Jennifer Stern, a natural areas land manager for the county, tells New Times that FWS did not ask the county to do an acoustic survey unless the county found a tree with roosting potential. Since no tree with roosting potential was spotted, the county did not perform the acoustic survey.

Miami Wilds has also come under scrutiny from the local Tropical Audubon Society. The conservationist group has called for residents to contact their commissioners in opposition to the project because it violates the 2006 referendum that specifically prohibited development on environmentally sensitive land.

The Audubon Society's statement echoes Bat Conservation International's point that the parking lot is a critical foraging area for the bonneted bat. It also asserts that building a water park in the area will fragment the habitat of the endangered Bartram's scrub-hairstreak butterfly.

And last week, the South Miami City Commission unanimously passed a resolution encouraging county commissioners to move the Miami Wilds site further south and away from the environmentally sensitive pine rocklands, an endangered forest habitat that surrounds Zoo Miami.

Elvis Maldonado, one of the candidates running for Moss' seat, told local environmentalist Al Sunshine that although the Miami Wilds project would bring much-needed jobs to the district, he is against developing it at the Zoo Miami site because of environmental and traffic concerns.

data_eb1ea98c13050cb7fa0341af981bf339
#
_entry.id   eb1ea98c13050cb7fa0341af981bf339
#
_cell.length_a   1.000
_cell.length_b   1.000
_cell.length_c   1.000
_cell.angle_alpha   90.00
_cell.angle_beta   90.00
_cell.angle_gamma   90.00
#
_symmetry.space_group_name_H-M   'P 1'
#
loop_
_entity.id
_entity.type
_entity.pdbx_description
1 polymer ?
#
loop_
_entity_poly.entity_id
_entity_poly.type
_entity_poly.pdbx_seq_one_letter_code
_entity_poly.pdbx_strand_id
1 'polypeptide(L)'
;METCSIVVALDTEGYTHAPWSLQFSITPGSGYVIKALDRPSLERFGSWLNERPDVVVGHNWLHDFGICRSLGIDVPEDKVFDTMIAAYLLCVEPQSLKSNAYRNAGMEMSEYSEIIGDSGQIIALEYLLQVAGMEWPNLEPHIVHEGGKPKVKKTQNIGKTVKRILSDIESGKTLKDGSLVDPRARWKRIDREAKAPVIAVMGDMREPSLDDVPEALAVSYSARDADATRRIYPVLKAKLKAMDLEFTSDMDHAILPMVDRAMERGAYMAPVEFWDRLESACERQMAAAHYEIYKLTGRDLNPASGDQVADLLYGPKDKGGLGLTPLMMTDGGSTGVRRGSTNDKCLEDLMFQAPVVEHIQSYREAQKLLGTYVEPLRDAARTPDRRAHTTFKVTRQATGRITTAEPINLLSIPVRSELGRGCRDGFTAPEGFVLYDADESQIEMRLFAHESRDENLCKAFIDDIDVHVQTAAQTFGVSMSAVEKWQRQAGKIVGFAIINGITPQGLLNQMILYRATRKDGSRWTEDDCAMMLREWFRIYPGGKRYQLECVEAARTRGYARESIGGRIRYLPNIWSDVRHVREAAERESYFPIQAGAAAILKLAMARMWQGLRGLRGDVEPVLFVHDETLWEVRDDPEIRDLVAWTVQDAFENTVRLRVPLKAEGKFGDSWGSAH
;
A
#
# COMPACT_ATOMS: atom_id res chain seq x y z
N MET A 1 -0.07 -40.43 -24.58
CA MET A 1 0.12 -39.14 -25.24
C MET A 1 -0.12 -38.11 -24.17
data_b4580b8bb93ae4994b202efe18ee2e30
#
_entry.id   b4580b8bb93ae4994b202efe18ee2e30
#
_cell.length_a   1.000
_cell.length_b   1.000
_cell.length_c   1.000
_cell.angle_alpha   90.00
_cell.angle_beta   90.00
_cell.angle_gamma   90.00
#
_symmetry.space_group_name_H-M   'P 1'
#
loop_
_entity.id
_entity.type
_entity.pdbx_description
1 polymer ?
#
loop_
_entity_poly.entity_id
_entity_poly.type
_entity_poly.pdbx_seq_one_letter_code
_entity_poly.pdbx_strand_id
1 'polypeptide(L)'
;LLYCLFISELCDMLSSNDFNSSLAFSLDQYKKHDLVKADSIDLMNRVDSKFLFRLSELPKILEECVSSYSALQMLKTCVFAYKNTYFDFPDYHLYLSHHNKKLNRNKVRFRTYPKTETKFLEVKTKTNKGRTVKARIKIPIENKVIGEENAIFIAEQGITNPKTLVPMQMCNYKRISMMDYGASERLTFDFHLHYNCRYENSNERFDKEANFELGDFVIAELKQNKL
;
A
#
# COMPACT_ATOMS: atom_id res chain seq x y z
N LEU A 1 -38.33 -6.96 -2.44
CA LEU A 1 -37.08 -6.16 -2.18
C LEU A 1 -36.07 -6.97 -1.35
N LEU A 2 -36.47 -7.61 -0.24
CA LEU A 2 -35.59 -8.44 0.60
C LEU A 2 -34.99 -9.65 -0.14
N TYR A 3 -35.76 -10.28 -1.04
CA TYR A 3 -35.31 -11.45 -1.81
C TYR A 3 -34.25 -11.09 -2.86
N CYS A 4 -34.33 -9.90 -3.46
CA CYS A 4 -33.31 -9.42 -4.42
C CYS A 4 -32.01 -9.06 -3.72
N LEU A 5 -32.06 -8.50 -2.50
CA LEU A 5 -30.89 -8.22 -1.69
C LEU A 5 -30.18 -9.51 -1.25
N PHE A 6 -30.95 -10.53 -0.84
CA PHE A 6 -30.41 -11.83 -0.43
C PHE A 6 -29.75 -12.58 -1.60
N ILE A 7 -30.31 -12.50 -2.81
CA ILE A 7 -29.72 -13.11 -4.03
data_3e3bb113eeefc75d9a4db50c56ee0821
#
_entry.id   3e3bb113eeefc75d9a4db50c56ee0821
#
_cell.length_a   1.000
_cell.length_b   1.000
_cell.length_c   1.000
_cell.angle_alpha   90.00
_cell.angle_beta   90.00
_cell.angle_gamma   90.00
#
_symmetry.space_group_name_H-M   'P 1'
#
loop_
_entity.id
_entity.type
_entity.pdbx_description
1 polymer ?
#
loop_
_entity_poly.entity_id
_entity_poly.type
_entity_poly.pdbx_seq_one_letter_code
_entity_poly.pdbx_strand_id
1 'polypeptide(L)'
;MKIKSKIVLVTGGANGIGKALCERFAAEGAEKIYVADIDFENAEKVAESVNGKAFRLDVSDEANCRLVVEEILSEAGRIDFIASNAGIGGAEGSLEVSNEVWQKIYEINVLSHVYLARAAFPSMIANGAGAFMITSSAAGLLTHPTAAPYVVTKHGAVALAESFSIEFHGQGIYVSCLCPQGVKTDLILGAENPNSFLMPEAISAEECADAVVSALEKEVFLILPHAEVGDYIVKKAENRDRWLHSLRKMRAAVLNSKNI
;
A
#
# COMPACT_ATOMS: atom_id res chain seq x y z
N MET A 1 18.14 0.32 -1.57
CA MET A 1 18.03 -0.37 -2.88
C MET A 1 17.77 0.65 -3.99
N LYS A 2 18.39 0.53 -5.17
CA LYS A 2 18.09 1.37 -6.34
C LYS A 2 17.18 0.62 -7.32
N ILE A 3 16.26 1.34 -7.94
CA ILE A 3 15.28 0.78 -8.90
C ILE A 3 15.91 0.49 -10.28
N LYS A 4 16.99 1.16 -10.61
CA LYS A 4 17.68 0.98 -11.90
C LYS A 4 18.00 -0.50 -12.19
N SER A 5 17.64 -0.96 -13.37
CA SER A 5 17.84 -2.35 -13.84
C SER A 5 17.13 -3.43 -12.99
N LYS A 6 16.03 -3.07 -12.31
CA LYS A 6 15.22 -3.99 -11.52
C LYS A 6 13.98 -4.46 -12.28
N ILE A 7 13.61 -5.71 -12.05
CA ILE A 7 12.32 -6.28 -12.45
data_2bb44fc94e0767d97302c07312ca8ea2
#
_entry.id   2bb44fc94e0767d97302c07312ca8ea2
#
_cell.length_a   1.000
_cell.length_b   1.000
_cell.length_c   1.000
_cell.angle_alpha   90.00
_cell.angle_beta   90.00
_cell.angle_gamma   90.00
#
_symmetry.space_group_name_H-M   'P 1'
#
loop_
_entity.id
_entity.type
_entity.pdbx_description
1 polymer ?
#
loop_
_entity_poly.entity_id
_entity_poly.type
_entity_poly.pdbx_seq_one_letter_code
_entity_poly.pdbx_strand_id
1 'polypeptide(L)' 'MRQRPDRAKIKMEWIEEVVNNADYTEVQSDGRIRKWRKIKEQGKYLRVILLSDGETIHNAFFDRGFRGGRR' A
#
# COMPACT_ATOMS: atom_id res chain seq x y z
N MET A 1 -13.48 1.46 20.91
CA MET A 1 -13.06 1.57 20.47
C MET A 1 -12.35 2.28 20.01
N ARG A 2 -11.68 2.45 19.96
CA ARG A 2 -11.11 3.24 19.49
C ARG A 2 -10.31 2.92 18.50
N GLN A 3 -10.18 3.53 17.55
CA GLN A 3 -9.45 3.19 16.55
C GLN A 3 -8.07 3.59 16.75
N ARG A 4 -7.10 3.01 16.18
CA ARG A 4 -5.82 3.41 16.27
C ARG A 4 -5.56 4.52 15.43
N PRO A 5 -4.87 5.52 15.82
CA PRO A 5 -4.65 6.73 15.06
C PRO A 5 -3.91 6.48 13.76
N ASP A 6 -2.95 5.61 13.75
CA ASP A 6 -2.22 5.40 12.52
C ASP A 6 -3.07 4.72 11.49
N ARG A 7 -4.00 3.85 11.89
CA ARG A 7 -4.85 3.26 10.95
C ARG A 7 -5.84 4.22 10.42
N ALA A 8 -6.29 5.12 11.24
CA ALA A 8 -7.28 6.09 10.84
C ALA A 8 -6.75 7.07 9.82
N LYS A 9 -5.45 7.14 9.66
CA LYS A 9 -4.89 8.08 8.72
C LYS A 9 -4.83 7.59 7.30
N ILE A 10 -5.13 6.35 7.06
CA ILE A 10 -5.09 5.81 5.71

"I strongly oppose the project’s development in its current location, which, if allowed to proceed, would significantly diminish and threaten the area’s delicate ecosystems, that are home to many endangered and federally-protected species," Maldonado said in the statement. "Moreover, to build this project along 152nd Street is a terrible idea as this already heavily congested roadway has no infrastructure to handle the additional traffic." (Maldonado confirmed to New Times that the statement posted by Sunshine on Facebook accurately reflects his opinion.)

New Times reached out with questions about Miami Wilds to Maldonado's opponent, Kionne McGhee, but did not receive a response.
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Joshua Ceballos is staff writer for Miami New Times. He is a Florida International University alum and a born-and-bred Miami boy.
Contact: Joshua Ceballos